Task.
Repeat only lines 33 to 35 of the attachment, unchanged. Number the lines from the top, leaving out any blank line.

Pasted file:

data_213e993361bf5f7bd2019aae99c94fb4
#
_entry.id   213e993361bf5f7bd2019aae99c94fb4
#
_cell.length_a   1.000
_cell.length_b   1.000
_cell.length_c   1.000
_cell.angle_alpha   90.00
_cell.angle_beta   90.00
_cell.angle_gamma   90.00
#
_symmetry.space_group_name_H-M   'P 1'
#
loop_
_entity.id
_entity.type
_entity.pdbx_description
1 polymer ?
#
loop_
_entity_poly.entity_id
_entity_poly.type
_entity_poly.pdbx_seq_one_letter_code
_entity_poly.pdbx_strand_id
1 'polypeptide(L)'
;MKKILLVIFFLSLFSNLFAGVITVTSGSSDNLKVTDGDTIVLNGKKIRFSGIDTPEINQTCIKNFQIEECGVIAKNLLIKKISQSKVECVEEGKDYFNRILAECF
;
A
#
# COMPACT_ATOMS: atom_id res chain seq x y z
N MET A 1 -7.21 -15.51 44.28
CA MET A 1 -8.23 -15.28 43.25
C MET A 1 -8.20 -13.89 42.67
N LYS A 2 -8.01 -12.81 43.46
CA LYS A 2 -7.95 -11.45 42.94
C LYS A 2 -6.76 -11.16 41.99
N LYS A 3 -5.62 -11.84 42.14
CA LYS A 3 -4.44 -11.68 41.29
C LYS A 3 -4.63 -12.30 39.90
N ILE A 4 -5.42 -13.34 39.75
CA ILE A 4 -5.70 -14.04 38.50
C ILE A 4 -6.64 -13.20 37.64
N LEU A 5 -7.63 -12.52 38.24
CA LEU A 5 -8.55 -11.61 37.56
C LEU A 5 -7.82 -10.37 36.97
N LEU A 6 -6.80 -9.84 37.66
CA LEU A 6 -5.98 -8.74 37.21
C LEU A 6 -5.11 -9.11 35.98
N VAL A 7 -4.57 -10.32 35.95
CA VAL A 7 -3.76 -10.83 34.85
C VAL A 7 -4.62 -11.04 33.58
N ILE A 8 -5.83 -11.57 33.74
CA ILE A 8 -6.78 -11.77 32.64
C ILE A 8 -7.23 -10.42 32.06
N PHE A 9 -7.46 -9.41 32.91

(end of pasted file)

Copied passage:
C MET A 1 -8.20 -13.89 42.67
N LYS A 2 -8.01 -12.81 43.46
CA LYS A 2 -7.95 -11.45 42.94